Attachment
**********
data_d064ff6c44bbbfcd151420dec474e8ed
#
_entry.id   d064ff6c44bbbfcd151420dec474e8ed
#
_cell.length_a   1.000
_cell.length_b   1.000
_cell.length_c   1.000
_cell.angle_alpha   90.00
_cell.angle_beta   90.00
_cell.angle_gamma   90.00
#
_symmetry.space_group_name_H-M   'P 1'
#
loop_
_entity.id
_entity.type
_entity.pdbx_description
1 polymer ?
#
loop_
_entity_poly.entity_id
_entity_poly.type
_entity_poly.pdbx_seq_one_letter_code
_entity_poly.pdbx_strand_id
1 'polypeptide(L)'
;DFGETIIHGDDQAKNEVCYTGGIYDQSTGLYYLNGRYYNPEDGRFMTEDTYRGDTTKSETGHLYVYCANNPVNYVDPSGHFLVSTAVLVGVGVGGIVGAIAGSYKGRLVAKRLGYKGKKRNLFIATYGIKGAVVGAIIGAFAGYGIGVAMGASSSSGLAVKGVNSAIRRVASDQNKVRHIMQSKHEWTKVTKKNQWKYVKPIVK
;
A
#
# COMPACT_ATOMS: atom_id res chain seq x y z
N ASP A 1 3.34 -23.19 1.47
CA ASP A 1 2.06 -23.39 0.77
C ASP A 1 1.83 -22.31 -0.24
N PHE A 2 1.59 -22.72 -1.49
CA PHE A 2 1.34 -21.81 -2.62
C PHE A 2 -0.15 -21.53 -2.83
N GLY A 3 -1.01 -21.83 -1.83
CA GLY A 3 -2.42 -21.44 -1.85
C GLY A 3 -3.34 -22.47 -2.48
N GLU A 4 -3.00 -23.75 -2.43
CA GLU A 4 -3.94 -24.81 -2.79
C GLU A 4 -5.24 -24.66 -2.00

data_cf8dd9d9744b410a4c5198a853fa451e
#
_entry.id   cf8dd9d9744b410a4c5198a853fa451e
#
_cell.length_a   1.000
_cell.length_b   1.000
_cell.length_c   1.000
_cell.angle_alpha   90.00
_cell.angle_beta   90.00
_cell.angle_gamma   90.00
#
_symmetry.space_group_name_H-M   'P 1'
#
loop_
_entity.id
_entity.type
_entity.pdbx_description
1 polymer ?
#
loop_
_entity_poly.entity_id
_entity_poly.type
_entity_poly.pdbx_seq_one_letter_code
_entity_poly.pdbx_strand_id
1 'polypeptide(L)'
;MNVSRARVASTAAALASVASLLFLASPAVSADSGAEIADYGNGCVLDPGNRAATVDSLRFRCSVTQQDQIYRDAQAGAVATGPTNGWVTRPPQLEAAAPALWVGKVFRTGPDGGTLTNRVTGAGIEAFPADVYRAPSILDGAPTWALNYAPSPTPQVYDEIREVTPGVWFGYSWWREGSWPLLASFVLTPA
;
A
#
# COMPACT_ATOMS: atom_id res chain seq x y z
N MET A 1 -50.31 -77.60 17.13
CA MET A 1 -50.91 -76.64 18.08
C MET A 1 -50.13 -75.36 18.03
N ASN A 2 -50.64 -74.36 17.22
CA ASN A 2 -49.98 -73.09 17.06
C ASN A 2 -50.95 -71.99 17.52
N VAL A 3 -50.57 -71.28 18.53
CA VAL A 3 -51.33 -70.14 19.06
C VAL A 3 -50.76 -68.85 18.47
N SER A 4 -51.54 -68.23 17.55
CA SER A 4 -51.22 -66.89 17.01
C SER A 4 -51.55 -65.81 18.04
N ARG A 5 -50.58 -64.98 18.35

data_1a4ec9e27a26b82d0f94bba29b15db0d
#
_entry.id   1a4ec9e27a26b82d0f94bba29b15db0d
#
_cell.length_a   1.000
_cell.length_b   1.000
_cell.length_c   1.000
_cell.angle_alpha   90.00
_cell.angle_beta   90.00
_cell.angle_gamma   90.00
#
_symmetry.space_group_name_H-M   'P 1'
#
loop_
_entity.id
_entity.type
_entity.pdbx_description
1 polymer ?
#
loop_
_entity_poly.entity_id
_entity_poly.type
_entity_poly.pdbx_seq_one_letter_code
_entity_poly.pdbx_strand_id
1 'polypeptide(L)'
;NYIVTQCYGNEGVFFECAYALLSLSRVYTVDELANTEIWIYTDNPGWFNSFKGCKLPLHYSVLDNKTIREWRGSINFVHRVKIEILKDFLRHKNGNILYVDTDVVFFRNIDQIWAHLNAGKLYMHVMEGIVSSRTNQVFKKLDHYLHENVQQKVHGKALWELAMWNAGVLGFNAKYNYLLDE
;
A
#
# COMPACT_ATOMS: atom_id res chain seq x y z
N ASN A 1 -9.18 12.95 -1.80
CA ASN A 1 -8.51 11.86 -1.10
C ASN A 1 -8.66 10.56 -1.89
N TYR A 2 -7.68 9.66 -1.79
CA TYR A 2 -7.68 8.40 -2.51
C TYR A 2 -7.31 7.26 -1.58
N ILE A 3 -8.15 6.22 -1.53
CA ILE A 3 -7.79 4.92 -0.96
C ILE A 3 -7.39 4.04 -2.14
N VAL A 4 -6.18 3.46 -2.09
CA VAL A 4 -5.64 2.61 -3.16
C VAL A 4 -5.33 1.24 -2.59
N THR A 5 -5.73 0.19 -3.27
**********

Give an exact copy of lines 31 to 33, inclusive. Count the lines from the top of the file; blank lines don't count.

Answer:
N ASP A 1 3.34 -23.19 1.47
CA ASP A 1 2.06 -23.39 0.77
C ASP A 1 1.83 -22.31 -0.24